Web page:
Why this project in Sierra Leone shows the importance of community participation
Contrary to popular belief, alleviating poverty requires more than just teaching people skills or handing out materials. A key factor often overlooked in the international development field is community participation. When the community is engaged in the initiative you are trying to accomplish, the likelihood of long-term, sustainable impact rises.
Communities experiencing poverty know their needs best. Asking questions and listening helps ensure that all voices are heard. People are also more receptive to assistance when they feel understood. Without this step, development projects often fail because they are out of touch with the actual needs of the community.
An example of an organization doing community participation well is our newest collaborator OneVillage Partners (OVP). Together we are working to improve access to sanitation in the remote villages of Madina and Makka in Sierra Leone. The project will construct 68 latrines, which are toilet systems that do not require water to flush. These latrines and the addition of handwashing stations will ensure proper sanitation and reduce the spread of diseases in these communities.
OneVillage Partners makes it a priority to listen to the community’s concerns before starting a project. To do this, they have established community action groups who meet to decide on the top five priorities that need to be addressed in their villages. OVP then works alongside leaders to solve the issues. For our partnership with OneVillage, the community action groups decided they wanted to focus on improving sanitation.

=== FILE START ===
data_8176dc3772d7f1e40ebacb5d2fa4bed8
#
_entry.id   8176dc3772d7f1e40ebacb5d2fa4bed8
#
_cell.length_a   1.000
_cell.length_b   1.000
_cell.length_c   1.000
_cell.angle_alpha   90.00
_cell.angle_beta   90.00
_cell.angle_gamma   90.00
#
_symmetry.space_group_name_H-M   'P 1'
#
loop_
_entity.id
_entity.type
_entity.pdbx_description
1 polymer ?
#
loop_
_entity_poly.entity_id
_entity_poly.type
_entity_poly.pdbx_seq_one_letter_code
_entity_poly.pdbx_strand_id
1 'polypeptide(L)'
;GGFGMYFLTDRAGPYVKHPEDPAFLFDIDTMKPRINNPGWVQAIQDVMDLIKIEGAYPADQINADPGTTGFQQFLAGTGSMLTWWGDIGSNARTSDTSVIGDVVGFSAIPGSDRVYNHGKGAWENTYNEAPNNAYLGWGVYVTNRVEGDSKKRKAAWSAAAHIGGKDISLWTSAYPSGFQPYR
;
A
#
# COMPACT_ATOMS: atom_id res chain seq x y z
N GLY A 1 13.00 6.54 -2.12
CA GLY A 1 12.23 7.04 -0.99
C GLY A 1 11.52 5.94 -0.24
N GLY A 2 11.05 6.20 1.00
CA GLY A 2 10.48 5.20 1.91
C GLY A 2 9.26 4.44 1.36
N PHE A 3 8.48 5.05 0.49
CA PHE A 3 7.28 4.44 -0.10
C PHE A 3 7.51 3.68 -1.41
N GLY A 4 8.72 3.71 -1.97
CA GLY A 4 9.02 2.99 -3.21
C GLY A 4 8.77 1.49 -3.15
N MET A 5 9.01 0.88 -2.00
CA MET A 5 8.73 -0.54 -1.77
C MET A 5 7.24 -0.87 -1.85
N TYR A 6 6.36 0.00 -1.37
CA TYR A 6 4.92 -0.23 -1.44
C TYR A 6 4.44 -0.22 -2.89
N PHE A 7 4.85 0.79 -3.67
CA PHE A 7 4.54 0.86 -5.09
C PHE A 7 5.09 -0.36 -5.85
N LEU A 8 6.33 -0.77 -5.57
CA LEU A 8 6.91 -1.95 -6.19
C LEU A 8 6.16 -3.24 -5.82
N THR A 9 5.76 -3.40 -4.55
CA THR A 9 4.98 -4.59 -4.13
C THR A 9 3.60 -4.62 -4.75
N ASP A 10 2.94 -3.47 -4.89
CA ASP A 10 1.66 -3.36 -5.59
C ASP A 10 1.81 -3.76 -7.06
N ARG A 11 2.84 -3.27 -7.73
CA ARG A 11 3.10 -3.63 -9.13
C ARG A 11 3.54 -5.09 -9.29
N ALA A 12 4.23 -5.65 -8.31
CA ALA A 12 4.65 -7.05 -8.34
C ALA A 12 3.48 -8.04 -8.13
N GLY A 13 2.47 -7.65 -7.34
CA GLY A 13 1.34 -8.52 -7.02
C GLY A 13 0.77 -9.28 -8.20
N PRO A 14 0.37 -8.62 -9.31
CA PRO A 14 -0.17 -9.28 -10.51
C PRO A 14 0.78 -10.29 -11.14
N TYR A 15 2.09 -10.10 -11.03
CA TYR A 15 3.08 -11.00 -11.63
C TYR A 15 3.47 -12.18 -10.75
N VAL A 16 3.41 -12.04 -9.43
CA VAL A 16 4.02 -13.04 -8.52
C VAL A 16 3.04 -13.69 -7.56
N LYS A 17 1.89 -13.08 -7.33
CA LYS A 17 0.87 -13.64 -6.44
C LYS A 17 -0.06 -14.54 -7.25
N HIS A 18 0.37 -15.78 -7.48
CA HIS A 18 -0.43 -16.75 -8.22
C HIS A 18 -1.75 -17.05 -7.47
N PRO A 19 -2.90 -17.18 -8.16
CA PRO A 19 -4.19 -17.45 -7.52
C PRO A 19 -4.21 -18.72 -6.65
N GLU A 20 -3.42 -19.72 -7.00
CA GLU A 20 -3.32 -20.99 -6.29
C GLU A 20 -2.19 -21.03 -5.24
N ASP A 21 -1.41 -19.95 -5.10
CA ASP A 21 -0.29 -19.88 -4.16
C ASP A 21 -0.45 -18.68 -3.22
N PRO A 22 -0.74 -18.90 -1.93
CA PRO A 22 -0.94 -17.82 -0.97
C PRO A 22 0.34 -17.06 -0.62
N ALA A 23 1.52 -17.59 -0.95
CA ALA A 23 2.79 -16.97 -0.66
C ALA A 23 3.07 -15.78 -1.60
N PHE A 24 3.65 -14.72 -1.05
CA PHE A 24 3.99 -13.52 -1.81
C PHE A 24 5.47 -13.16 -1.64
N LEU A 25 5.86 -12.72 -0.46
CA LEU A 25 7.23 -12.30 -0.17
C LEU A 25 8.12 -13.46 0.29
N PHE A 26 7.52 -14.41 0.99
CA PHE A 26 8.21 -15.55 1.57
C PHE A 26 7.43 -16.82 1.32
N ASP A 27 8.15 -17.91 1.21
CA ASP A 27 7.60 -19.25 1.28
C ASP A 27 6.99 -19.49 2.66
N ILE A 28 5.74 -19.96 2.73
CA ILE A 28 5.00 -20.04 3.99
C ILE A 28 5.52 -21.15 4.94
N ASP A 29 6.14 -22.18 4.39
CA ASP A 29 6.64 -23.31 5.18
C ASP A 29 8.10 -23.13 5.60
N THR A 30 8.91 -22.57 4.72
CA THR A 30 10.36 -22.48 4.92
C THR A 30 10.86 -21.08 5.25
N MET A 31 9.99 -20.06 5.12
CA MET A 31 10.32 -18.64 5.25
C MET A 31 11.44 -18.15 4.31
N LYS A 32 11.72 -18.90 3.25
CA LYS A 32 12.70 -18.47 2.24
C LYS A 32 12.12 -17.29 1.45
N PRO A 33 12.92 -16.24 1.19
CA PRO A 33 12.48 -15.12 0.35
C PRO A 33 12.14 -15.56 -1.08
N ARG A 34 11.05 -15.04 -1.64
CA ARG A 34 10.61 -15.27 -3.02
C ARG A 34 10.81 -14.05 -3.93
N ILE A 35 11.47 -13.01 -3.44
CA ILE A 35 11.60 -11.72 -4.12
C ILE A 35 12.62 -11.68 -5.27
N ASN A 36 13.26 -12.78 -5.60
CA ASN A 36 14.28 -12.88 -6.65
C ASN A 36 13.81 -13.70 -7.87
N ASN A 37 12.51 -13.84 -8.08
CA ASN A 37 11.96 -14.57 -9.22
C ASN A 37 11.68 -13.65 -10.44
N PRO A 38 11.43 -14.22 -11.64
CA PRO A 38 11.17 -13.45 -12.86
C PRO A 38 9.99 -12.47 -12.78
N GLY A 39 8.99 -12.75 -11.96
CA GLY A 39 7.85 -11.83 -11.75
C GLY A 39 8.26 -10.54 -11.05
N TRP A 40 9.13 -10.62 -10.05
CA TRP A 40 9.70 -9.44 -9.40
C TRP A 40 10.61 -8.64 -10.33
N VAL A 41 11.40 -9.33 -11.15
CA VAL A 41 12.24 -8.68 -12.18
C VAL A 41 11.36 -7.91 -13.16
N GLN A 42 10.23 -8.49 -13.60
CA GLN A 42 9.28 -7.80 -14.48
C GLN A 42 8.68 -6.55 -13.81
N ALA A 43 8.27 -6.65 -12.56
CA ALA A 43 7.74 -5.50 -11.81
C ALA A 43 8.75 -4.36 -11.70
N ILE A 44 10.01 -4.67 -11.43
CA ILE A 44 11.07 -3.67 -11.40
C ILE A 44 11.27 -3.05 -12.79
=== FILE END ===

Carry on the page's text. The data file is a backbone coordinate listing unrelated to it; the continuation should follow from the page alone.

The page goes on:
In addition to listening to the community’s voice initially, there also needs to be community participation throughout the project. This means including community members in the planning, construction, and implementation.
Participation throughout the process passes on important skills. It also encourages buy-in from the community and ownership of the project. This empowers community members to continue the project, even when the organization leaves.
People living in Madina and Makka will work alongside OVP in the implementation of the sanitation project. As a result, local ownership will be more likely, which means people will participate in the use and maintenance of the new latrines and handwashing stations.
Lahai Amara, one of the beneficiaries of the project says, “to enhance project sustainability, communities should contribute.” He will be one of the local volunteers that will encourage and educate his community on the effectiveness of handwashing and using the new sanitation facilities.
OneVillage Partners notes the importance of their local leaders: “Together with toilet facilities and handwashing station construction, people like Lahai will be actively contributing to the improved wellbeing of the community of Makka.”
For each of ODW’s projects, we make sure that the communities where we work are brought into the process of planning and implementation. We believe that listening to people’s voices and involving the community is necessary in order to create sustainable impact.
You can support this sanitation project in Sierra Leone here.
Jessinia Ruff is an ODW Blog Contributor and student at Seattle Pacific University.
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